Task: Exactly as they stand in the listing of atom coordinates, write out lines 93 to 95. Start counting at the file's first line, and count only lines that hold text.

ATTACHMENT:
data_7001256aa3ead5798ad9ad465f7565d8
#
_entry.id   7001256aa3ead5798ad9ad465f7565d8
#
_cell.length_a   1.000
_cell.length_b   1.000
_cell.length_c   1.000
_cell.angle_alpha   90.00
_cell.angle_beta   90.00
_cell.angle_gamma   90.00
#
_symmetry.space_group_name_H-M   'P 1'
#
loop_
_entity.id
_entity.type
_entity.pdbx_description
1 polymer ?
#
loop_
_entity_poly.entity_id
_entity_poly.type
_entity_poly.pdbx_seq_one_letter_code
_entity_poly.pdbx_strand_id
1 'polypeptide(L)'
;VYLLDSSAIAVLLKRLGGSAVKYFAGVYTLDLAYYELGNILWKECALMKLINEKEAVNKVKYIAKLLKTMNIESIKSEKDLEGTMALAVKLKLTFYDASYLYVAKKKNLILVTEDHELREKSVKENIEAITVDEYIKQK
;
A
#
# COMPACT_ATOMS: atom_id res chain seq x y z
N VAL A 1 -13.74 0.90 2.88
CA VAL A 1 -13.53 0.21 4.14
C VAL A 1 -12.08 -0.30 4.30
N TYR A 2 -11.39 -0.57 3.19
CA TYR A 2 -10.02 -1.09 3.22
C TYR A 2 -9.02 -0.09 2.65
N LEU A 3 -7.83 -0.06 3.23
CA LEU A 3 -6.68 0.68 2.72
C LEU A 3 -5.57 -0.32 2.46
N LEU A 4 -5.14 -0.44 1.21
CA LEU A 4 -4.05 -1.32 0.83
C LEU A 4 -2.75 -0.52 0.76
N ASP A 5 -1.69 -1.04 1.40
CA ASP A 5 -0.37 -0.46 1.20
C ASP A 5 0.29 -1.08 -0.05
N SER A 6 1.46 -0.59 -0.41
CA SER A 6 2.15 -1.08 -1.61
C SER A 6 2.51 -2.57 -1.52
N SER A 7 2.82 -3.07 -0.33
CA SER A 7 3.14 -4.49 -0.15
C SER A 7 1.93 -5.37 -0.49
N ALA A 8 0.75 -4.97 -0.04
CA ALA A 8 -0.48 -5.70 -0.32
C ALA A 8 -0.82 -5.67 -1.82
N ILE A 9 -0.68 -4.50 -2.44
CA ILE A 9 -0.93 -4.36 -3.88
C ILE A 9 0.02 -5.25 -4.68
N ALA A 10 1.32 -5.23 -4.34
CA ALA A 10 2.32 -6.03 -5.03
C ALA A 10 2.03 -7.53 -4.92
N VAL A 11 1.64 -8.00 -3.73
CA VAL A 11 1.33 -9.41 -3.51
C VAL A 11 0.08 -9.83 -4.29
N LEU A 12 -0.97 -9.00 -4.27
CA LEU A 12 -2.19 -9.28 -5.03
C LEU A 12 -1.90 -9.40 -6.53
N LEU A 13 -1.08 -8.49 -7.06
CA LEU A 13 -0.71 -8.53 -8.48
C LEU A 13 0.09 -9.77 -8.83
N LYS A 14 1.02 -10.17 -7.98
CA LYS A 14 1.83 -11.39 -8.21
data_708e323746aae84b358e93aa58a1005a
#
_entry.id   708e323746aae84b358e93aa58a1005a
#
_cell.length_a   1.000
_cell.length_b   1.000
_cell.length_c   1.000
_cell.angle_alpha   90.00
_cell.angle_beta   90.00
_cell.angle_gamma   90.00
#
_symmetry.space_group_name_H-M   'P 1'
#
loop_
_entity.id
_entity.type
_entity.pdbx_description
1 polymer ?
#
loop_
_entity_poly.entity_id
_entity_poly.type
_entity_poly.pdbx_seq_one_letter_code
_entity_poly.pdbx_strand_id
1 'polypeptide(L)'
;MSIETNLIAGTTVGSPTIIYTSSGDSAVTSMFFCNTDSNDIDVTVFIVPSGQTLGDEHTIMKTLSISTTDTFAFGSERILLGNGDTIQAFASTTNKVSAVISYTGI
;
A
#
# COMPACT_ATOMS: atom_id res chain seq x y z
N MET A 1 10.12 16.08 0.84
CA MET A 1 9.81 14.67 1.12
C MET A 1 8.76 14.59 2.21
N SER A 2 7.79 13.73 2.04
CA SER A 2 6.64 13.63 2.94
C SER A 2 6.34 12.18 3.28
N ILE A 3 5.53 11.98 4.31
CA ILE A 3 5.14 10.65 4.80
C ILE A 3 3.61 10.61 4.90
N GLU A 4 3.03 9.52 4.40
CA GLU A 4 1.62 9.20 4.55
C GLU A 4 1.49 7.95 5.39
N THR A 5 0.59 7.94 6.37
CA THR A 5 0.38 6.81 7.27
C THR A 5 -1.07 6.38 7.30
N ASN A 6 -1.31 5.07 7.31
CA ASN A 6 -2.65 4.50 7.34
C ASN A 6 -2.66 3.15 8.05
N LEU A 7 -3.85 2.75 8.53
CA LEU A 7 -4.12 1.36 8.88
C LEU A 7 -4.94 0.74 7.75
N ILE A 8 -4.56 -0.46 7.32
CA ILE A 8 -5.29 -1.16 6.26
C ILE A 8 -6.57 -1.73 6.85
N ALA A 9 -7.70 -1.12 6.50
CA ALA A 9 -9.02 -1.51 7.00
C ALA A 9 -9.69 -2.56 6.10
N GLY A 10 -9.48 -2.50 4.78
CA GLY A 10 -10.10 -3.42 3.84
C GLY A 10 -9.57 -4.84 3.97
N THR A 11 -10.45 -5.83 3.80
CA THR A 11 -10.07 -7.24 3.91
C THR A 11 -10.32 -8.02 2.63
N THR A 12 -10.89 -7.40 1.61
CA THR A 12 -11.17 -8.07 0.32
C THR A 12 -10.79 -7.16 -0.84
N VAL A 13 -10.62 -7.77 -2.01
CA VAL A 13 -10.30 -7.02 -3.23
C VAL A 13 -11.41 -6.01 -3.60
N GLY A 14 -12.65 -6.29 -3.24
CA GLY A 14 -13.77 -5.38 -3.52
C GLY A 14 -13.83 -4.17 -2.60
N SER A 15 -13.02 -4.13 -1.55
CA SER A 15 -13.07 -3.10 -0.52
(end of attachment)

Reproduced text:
_entity_poly.type
_entity_poly.pdbx_seq_one_letter_code
_entity_poly.pdbx_strand_id